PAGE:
Subscriptions are a way for a client to request notifications about arbitrary events defined by the server; this parallels how a query exposes arbitrary data defined by the server.

The essential support for GraphQL subscriptions is in the main Lacinia library.

Lacinia-Pedestal’s subscription support is designed to be compatible with Apollo GraphQL, a popular library in the JavaScript domain [1]. Like Apollo, Lacinia-Pedestal uses WebSockets to create a durable connection between the client and the server.


A client (typically, a web browser or mobile phone) will establish a connection to the server, and convert it to a full-duplex WebSocket connection.

This single WebSocket connection will be multiplexed to handle any number of subscription requests from the client.

When a subscription is requested, a streamer defined in the GraphQL schema is invoked. A streamer is similar to a field resolver; it has two responsibilities:

  • Do whatever setup is necessary, then as new events are available, provide data to a source stream callback function.
  • Return a cleanup function that shuts down whatever was previously set up.

Most commonly, a streamer will subscribe to some external feed such as a JMS or Kafka queue, or perhaps a core.async pub or channel.

When a streamer passes nil to the callback, a clean shutdown of the subscription occurs; the client is sent a completion message. The completion message informs the client that the stream of events has completed, and that it should not attempt to reconnect.

The definition of “completed” here is entirely up to the application. For example, a field argument could specify the maximum number of values to stream, and the streamer can pass nil after sufficient values are streamed.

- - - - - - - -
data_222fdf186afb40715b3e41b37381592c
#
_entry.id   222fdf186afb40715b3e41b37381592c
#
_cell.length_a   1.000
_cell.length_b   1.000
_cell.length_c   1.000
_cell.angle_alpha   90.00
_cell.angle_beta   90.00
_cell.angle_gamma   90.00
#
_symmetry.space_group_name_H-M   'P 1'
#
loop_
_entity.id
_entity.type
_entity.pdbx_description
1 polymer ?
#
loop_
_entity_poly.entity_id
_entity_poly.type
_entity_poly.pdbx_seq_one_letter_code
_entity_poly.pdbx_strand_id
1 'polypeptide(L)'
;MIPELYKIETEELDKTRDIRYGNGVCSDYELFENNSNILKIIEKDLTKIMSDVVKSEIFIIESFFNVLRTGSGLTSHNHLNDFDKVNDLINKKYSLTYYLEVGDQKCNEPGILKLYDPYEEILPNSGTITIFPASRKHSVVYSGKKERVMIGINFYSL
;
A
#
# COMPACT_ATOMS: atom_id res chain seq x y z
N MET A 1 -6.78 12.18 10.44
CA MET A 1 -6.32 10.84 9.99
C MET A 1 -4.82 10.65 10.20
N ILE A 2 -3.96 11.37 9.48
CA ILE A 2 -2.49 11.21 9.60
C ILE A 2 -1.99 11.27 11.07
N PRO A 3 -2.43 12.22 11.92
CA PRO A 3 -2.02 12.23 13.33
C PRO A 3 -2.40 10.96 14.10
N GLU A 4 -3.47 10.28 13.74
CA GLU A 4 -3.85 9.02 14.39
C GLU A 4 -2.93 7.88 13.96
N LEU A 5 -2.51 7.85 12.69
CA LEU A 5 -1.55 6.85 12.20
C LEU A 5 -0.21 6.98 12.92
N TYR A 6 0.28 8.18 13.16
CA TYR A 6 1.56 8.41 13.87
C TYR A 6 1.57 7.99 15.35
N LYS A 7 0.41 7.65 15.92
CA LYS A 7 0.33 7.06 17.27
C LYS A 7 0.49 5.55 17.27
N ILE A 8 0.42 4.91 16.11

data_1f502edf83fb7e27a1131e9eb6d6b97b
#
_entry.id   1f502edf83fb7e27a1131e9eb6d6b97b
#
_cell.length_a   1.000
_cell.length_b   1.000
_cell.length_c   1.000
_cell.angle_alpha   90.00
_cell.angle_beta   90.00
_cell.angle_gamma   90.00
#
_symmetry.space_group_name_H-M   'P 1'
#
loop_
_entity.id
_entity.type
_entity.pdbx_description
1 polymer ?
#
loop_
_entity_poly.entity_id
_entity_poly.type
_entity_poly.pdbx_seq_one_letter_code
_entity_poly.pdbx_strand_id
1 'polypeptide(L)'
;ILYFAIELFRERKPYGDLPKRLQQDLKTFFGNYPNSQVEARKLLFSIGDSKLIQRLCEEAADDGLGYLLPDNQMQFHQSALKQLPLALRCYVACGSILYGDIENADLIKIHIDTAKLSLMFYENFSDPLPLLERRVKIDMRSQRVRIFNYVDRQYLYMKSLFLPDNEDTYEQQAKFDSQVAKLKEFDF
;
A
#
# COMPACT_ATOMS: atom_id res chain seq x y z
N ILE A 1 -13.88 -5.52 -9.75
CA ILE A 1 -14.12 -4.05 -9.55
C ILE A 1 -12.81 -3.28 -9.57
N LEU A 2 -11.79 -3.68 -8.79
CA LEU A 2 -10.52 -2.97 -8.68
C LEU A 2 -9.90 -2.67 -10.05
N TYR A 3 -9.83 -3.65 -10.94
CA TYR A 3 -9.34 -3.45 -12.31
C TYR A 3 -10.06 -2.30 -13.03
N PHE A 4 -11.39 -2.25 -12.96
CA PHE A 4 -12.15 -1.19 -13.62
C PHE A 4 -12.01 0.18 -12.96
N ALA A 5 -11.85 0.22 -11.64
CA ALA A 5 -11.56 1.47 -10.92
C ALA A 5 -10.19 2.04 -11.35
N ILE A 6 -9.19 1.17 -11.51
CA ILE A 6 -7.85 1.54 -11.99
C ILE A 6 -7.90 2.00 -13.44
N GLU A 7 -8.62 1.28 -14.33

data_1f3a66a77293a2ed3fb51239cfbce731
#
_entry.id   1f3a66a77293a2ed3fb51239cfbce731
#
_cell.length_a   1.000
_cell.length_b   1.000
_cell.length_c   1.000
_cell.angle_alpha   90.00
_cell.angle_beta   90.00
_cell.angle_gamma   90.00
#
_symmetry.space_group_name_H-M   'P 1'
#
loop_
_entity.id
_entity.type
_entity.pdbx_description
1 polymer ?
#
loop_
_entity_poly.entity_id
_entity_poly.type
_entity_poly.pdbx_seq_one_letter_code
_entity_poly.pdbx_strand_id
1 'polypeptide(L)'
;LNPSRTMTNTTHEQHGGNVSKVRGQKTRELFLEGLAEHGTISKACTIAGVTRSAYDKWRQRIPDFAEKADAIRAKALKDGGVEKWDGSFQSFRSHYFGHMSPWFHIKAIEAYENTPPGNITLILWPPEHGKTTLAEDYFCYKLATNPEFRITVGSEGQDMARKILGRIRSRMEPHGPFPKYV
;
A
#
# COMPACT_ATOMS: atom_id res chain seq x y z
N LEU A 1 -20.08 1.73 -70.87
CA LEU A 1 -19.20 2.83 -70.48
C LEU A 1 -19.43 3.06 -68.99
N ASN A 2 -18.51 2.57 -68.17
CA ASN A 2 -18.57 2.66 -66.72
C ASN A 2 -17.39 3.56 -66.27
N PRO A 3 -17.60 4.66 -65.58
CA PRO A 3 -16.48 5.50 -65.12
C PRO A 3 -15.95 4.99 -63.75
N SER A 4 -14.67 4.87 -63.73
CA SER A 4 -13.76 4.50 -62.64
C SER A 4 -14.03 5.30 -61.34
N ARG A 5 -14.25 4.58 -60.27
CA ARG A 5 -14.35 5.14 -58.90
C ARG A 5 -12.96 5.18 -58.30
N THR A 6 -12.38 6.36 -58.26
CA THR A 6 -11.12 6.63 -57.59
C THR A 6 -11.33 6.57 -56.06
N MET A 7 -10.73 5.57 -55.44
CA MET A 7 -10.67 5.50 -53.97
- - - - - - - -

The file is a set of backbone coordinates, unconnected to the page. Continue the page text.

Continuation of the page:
The cleanup function is invoked when the client closes the subscription, when the connection from the client is lost due to a network partition, or when the streamer passes nil to the callback.


When using com.walmartlabs.lacinia.pedestal2/default-service, subscriptions are always enabled, but default-service is always intended to be replaced in a live application.

The underlying function com.walmartlabs.lacinia.pedestal2/enable-subscriptions does the work of enabling subscriptions; the function is passed subscription options:

The following keys are commonly used:

Path to use in subscriptions WebSocket requests; defaults to /ws,
The interval at which keep-alive messages are sent to the client; defaults to 30 seconds.
A seq of interceptors used when processing GraphQL query, mutation, or subscription requests via the WebSocket connection. This is used when overriding the default interceptors.

Further options are described by listener-fn-factory.

Connection Parameters

When the client creates a connection, it may pass a payload in the connection_init message; this is the connection parameters, and is made available to the streamer and resolver in the context under the :com.walmartlabs.lacinia/connection-parameters key.


Subscriptions are processed on a second endpoint; normal requests continue to be sent to /api, but subscription requests must use /ws.

The /ws endpoint does not handle ordinary requests; instead it is used only to establish the WebSocket connection. From there, the client sends WebSocket text messages to initiate a subscription, and the server sends WebSocket text messages for subscription updates and keep alive messages.

Subscription requests are not allowed in /api path.


GraphiQL, when enabled, is configured with subscriptions enabled; this means that GraphiQL can send subscription queries.


Apollo defines a particular contract for how the client and server communicate; this includes heartbeats, and an explicit way for the server to signal to the client that the subscription has completed.

The Apollo project also provides clients in several languages.